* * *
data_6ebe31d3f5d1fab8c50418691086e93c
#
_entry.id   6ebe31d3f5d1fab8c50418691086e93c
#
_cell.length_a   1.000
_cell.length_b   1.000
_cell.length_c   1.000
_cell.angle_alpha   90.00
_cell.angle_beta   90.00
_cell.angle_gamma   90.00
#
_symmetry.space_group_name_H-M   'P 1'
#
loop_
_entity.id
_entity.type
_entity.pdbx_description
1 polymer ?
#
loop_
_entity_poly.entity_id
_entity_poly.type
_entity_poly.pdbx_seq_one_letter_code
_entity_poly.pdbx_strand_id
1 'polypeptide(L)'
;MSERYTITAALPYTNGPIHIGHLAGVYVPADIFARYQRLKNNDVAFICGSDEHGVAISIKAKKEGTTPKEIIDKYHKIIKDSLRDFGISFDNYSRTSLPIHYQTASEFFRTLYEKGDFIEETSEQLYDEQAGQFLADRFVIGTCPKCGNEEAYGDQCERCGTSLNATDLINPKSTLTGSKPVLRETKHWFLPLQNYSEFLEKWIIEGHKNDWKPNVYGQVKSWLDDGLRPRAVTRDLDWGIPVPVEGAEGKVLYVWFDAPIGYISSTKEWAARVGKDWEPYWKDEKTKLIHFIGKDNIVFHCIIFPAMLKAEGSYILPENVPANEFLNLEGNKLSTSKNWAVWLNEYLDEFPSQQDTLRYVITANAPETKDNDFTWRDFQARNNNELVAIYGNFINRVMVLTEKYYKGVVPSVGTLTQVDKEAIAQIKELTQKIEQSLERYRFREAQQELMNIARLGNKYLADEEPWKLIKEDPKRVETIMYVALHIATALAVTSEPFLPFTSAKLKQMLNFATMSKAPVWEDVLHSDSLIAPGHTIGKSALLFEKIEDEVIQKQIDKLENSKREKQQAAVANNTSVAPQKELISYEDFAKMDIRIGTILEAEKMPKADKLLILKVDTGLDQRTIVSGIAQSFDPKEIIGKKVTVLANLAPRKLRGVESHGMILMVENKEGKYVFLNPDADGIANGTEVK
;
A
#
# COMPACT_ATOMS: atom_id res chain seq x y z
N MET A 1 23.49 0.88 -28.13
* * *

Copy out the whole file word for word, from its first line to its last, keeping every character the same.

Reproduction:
data_6ebe31d3f5d1fab8c50418691086e93c
#
_entry.id   6ebe31d3f5d1fab8c50418691086e93c
#
_cell.length_a   1.000
_cell.length_b   1.000
_cell.length_c   1.000
_cell.angle_alpha   90.00
_cell.angle_beta   90.00
_cell.angle_gamma   90.00
#
_symmetry.space_group_name_H-M   'P 1'
#
loop_
_entity.id
_entity.type
_entity.pdbx_description
1 polymer ?
#
loop_
_entity_poly.entity_id
_entity_poly.type
_entity_poly.pdbx_seq_one_letter_code
_entity_poly.pdbx_strand_id
1 'polypeptide(L)'
;MSERYTITAALPYTNGPIHIGHLAGVYVPADIFARYQRLKNNDVAFICGSDEHGVAISIKAKKEGTTPKEIIDKYHKIIKDSLRDFGISFDNYSRTSLPIHYQTASEFFRTLYEKGDFIEETSEQLYDEQAGQFLADRFVIGTCPKCGNEEAYGDQCERCGTSLNATDLINPKSTLTGSKPVLRETKHWFLPLQNYSEFLEKWIIEGHKNDWKPNVYGQVKSWLDDGLRPRAVTRDLDWGIPVPVEGAEGKVLYVWFDAPIGYISSTKEWAARVGKDWEPYWKDEKTKLIHFIGKDNIVFHCIIFPAMLKAEGSYILPENVPANEFLNLEGNKLSTSKNWAVWLNEYLDEFPSQQDTLRYVITANAPETKDNDFTWRDFQARNNNELVAIYGNFINRVMVLTEKYYKGVVPSVGTLTQVDKEAIAQIKELTQKIEQSLERYRFREAQQELMNIARLGNKYLADEEPWKLIKEDPKRVETIMYVALHIATALAVTSEPFLPFTSAKLKQMLNFATMSKAPVWEDVLHSDSLIAPGHTIGKSALLFEKIEDEVIQKQIDKLENSKREKQQAAVANNTSVAPQKELISYEDFAKMDIRIGTILEAEKMPKADKLLILKVDTGLDQRTIVSGIAQSFDPKEIIGKKVTVLANLAPRKLRGVESHGMILMVENKEGKYVFLNPDADGIANGTEVK
;
A
#
# COMPACT_ATOMS: atom_id res chain seq x y z
N MET A 1 23.49 0.88 -28.13